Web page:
You've probably never heard of Gunbuster, but it's inspired quite a few classics

Decades in the future, a race of insectoid aliens threatens the Earth. Fantastic new fighting machines are created, piloted by scrappy youngsters selected for their grit, cunning, and bravery. Sounds familiar? It should. Gunbuster isn't just a classic giant robot anime but one of the absolute granddaddies of the genre. You've likely already enjoyed its descendants in the form of Gurren Lagann or Darling in the FRANXX or perhaps in its outright sequel, Diebuster. Yet even a total newbie to mecha anime can enjoy Gunbuster. That's how brash, bold, and absolutely brilliant it is.

Much of its success lies in its core duo. Noriko, our protagonist, is the clumsy daughter of a legendary admiral, while Kazumi is the top mecha pilot at their academy, as admired for her skills as her beauty. Fate throws them together, creating a bond that powers the series through school hijinks, interstellar action, and an utterly iconic ending. Gunbuster is the beating heart of the mecha genre, a hot-blooded tribute to giant robots and the teens who pilot them. No wonder so many stone-cold classics trace their lineage back to its bright beginning.

Neighborhood Story is a lovely tale about growing up

Ah, to be an adolescent artist. The future stretches long and wide before you, waiting to be filled with your genius, but until you finish high school, it remains off-limits. Neighborhood Story takes place within this waiting room of an age, centering the experiences of Mikako and Tsutomu, students at a Tokyo arts high school who can't quite figure out what they are to each other. Neighbors since childhood, their relationship has changed markedly since the days of diapers and building blocks, and not just because they have dreams of joining the fashion industry some day. They're different people, becoming still more different as the days go on, and they have no idea whether their paths are meant to intertwine or diverge.

Neighborhood Story is a tender tale at its heart, despite its many moments of comedy and over-the-top drama. Those familiar with the story's sequel, Paradise Kiss, will know how things turn out between the starring pair, but that doesn't diminish Neighborhood Story's appeal one bit. If anything, it might just make you more curious. This is a story about the demands creativity makes upon love, the sacrifices an artist is called to make, and the moment in which a young person realizes that the future has finally arrived. It's as complex, messy, and heartfelt as its protagonists, and it's an absolute classic for it.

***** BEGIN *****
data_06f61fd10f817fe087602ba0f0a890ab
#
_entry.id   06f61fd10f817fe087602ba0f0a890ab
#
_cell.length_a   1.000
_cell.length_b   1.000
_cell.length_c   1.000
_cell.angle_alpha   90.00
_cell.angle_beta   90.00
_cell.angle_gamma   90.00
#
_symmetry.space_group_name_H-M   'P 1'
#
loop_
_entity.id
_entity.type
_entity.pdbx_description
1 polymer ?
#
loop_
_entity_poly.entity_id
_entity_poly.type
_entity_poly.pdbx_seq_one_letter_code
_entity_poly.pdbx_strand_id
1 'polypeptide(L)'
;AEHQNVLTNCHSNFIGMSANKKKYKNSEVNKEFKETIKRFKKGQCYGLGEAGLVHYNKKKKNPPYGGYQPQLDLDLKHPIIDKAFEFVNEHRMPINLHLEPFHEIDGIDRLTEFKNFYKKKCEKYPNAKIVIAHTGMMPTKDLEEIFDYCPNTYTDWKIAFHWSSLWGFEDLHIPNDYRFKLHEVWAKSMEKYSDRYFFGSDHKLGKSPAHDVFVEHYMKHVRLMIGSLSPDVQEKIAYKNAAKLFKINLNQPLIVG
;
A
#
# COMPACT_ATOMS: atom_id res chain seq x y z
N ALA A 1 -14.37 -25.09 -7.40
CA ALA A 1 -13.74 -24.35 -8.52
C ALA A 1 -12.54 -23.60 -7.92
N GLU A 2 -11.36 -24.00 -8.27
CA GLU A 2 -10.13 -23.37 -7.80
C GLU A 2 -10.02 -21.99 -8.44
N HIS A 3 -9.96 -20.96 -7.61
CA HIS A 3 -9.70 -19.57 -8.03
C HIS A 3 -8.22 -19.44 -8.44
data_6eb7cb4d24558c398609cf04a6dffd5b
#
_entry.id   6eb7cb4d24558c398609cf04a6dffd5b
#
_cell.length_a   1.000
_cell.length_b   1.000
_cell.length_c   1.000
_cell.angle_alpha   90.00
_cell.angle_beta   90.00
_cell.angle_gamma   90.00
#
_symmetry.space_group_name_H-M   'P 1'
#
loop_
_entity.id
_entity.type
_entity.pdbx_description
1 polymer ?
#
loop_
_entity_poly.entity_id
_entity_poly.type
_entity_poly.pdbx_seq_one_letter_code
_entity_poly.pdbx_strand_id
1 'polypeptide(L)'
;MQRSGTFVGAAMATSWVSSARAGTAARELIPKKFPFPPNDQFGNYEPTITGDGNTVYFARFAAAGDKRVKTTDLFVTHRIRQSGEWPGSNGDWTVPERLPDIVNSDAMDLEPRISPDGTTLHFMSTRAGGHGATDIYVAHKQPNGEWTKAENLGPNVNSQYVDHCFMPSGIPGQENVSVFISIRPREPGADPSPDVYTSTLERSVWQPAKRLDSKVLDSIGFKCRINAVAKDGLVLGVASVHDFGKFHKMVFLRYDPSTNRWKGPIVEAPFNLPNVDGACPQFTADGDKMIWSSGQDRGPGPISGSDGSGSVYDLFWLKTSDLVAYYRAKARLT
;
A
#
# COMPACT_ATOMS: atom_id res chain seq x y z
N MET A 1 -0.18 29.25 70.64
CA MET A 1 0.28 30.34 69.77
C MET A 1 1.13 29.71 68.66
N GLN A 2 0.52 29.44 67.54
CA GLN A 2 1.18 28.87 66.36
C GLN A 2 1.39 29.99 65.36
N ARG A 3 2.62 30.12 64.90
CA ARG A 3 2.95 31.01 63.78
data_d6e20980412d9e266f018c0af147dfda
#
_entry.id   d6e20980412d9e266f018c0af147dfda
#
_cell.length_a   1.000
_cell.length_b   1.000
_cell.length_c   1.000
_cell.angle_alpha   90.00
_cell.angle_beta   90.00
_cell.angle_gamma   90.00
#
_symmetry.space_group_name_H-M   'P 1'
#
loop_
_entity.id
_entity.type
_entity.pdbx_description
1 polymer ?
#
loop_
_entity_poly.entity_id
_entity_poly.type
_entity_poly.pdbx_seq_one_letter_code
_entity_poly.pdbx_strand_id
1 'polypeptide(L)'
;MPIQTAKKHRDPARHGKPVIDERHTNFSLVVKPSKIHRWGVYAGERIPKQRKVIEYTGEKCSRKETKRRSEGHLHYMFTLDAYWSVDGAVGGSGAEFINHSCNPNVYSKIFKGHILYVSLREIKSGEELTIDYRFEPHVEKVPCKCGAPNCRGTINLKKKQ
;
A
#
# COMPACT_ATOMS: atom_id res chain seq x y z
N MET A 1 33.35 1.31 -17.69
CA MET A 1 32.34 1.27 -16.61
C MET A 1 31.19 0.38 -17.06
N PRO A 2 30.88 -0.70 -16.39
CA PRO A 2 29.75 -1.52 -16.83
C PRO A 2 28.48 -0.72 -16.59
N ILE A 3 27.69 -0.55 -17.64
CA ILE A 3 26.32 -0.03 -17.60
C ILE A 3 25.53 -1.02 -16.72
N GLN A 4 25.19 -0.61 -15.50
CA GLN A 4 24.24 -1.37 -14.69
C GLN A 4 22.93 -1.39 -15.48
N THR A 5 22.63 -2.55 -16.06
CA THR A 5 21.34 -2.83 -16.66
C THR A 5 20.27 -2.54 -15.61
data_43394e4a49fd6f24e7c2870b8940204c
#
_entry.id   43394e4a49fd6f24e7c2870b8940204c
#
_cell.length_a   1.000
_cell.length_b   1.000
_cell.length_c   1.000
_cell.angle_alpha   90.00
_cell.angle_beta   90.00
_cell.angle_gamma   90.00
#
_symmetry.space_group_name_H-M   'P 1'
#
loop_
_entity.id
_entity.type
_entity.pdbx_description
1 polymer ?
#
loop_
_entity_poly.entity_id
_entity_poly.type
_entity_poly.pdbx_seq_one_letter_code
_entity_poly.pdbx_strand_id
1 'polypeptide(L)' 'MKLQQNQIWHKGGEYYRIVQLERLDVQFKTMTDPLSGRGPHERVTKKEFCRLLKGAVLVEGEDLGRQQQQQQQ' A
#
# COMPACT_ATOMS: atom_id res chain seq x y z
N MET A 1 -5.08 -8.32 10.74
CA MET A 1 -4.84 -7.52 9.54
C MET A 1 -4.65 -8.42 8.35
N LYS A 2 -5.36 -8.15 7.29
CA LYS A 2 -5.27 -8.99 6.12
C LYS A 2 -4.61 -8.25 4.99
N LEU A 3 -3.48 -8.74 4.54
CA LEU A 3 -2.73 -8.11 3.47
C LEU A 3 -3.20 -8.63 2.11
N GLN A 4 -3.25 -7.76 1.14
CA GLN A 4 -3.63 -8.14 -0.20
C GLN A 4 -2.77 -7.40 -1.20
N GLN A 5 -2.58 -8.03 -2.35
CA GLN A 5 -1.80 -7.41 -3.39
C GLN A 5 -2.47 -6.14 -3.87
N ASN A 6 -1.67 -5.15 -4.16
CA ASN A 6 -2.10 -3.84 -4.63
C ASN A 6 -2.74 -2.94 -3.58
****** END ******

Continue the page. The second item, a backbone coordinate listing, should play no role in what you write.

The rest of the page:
Ristorante Paradiso is a delicious slice-of-life

Nicoletta, a young woman raised by her grandparents in the wake of her parents' divorce, moves to Rome out of a long-simmering desire for revenge. Having tracked her mother down to Casetta dell'Orso, a restaurant just outside the city's center, she prepares to strike, only to fall in love with the easy rhythms of Italian life. Casetta dell'Orso is as much a community as it is a restaurant, beloved for its delicious food as well as its patient, handsome waitstaff. As her thirst for vengeance fades, Nicoletta discovers an entirely new way of life ... and finds she has less and less desire to give it up.

Ristorante Paradiso is slice-of-life anime at its finest. Casetta dell'Orso is the star, as much as any of the human characters, the sort of place that feels imbued with love, from the wallpaper to the silverware. It's a true delight to watch characters come and go within it, revealing their wishes, regrets, hopes, and disappointments, and often finding that their time at the restaurant has changed them. This is an anime about the meandering paths that human lives tend to take despite the best-laid plans and how much of a gift that can be. Nicoletta and the Casetta dell'Orso staff's lives might be quiet, but as Ristorante Paradiso proves, that doesn't mean they aren't enthralling down to the last delicious detail.

Windy Tales will blow you away

Windy Tales follows a small group of high schoolers as they discover the power of wind manipulation. But this isn't a high-octane adventure series. In fact, it's a slow-paced school anime. Magic is present, to be sure — the whole story begins when Nao, our heroine and president and the Digital Camera Club, discovers a cat who can control the wind — but it's more of a canvas upon which the characters express themselves than the draw of the story itself. Windy Tales is, above all else, about people learning to connect, with themselves and with others. That some of them can push and pull the very air is just one more way of expressing this central theme.

That Windy Tales succeeds at bringing together these two disparate halves, magic and the mundane, is a testament to its success. A teacher's recollection of his travels in Malaysia, the elegant dance of a cat on a rooftop, a village of wind-manipulators — all of these elements and more blend together in Windy Tales' sublime current of story. Its unique, jagged visuals capture details as fine-grained as the snap of a skirt against the wind and as grand as a violent typhoon. This is an anime to be savored, as much an experience as it is a linear story. You won't just enjoy it. You'll find yourself lost within it like a leaf swept up in blustery autumn afternoon.

Haibane Renmei is an obscure anime that's full of mystery